Avenues to Self-Sufficiency: The Accessibility and Stability of Faith-based and Community-based Service Organizations in Urban and Rural America.
Program accessibility and stability are critical components of any effort to cultivate greater capacity among faith‐based and community‐based social service organizations. Working poor populations are more likely to benefit from programs if they are nearby, easily accessible, and operate with consistency. Yet, we know very little about where faith‐based service organizations (FBOs) and secular nonprofits are located, or whether certain types of providers exhibit more stability than others. Drawing on unique survey data on nonprofit service providers, this paper compares the characteristics of FBOs and secular organizations in several urban and rural communities. FBOs that integrate faith into service delivery and secular nonprofit organizations are more accessible to poor populations than FBOs that do not integrate religious elements into service provision. At the same time, I find that large percentages of FBOs and secular nonprofits experience funding volatility and program instability each year.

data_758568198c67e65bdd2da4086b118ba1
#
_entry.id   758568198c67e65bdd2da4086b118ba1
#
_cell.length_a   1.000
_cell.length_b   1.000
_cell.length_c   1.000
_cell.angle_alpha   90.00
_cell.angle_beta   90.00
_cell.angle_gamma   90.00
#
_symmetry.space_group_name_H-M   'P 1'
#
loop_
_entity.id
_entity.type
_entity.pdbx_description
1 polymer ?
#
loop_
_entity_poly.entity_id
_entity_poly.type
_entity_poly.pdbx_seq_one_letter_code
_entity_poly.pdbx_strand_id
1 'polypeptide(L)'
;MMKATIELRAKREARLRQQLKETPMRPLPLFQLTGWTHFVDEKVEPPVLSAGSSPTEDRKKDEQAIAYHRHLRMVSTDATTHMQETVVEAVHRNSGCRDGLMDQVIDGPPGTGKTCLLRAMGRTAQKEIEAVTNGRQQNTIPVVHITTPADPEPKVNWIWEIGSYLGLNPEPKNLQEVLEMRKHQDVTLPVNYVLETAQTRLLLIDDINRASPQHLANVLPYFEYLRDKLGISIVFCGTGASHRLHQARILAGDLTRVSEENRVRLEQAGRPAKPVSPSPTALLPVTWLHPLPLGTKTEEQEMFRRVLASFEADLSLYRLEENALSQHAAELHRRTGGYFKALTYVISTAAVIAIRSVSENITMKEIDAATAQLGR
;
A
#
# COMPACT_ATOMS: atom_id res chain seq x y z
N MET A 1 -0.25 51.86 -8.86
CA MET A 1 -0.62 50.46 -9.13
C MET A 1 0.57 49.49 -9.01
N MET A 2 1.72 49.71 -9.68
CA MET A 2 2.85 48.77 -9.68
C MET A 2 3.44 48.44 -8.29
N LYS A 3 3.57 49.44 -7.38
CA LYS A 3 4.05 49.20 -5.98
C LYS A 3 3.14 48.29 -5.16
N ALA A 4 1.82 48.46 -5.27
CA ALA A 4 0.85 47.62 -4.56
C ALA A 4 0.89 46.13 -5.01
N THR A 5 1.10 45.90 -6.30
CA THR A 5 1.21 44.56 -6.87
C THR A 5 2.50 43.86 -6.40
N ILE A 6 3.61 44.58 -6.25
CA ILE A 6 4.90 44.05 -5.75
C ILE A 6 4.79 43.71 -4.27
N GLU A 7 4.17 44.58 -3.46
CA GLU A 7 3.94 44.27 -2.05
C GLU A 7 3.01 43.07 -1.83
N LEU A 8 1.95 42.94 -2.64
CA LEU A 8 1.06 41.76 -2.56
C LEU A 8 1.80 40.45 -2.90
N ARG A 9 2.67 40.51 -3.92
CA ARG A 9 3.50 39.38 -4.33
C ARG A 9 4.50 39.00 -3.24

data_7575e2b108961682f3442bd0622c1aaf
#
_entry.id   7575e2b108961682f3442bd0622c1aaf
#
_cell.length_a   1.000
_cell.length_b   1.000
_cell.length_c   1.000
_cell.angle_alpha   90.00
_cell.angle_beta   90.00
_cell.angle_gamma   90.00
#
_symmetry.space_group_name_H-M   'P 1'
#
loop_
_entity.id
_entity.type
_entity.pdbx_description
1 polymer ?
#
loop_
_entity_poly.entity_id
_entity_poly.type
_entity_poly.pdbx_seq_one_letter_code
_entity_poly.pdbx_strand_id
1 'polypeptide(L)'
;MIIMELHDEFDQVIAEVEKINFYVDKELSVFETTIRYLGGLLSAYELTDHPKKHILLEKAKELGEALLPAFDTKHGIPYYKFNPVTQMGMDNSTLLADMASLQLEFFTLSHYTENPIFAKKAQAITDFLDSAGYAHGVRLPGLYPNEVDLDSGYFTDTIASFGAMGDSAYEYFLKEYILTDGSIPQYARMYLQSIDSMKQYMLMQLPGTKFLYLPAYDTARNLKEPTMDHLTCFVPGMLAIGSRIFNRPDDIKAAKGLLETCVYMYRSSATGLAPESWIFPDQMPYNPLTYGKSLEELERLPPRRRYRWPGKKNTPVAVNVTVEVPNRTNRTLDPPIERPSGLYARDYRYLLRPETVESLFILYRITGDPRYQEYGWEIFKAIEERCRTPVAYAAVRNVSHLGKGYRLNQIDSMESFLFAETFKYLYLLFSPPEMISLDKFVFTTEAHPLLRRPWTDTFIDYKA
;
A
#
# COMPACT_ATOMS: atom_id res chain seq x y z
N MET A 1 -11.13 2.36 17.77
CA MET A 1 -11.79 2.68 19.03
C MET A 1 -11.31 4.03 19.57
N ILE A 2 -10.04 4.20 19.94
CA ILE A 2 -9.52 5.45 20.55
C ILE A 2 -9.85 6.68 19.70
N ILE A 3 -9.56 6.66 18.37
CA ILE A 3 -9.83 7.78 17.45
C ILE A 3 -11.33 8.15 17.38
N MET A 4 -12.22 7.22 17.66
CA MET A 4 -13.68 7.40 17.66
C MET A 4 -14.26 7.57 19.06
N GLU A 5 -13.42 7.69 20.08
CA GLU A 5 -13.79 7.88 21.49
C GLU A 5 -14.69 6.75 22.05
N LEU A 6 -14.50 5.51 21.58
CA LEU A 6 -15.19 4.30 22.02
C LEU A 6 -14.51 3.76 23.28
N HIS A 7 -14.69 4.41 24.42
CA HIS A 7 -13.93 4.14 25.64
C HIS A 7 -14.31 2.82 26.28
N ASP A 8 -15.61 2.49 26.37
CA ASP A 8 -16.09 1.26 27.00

Rural Poverty, Social Welfare Programs and Policies, Urban Poverty